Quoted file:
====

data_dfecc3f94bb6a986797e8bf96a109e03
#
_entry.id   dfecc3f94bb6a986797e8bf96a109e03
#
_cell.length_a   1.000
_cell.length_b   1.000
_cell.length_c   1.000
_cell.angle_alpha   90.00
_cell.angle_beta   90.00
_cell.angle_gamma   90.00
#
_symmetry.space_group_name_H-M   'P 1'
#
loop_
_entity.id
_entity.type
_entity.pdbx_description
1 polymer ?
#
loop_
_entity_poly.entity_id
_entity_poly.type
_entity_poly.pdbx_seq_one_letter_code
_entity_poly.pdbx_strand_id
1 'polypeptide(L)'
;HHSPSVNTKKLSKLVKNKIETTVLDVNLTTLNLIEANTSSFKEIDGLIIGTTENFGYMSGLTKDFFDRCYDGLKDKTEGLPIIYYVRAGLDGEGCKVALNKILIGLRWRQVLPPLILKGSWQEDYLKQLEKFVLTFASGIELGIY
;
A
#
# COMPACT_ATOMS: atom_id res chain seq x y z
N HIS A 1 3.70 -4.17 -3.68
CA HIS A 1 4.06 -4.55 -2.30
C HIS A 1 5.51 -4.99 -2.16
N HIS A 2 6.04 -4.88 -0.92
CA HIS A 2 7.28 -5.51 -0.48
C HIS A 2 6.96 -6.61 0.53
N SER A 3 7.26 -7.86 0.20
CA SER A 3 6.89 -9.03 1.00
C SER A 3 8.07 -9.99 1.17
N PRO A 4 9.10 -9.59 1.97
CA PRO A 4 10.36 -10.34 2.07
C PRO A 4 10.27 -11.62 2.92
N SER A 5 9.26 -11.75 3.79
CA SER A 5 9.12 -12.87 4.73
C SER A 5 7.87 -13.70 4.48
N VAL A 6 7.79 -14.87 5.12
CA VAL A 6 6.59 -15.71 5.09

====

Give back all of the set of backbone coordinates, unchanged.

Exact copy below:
data_dfecc3f94bb6a986797e8bf96a109e03
#
_entry.id   dfecc3f94bb6a986797e8bf96a109e03
#
_cell.length_a   1.000
_cell.length_b   1.000
_cell.length_c   1.000
_cell.angle_alpha   90.00
_cell.angle_beta   90.00
_cell.angle_gamma   90.00
#
_symmetry.space_group_name_H-M   'P 1'
#
loop_
_entity.id
_entity.type
_entity.pdbx_description
1 polymer ?
#
loop_
_entity_poly.entity_id
_entity_poly.type
_entity_poly.pdbx_seq_one_letter_code
_entity_poly.pdbx_strand_id
1 'polypeptide(L)'
;HHSPSVNTKKLSKLVKNKIETTVLDVNLTTLNLIEANTSSFKEIDGLIIGTTENFGYMSGLTKDFFDRCYDGLKDKTEGLPIIYYVRAGLDGEGCKVALNKILIGLRWRQVLPPLILKGSWQEDYLKQLEKFVLTFASGIELGIY
;
A
#
# COMPACT_ATOMS: atom_id res chain seq x y z
N HIS A 1 3.70 -4.17 -3.68
CA HIS A 1 4.06 -4.55 -2.30
C HIS A 1 5.51 -4.99 -2.16
N HIS A 2 6.04 -4.88 -0.92
CA HIS A 2 7.28 -5.51 -0.48
C HIS A 2 6.96 -6.61 0.53
N SER A 3 7.26 -7.86 0.20
CA SER A 3 6.89 -9.03 1.00
C SER A 3 8.07 -9.99 1.17
N PRO A 4 9.10 -9.59 1.97
CA PRO A 4 10.36 -10.34 2.07
C PRO A 4 10.27 -11.62 2.92
N SER A 5 9.26 -11.75 3.79
CA SER A 5 9.12 -12.87 4.73
C SER A 5 7.87 -13.70 4.48
N VAL A 6 7.79 -14.87 5.12
CA VAL A 6 6.59 -15.71 5.09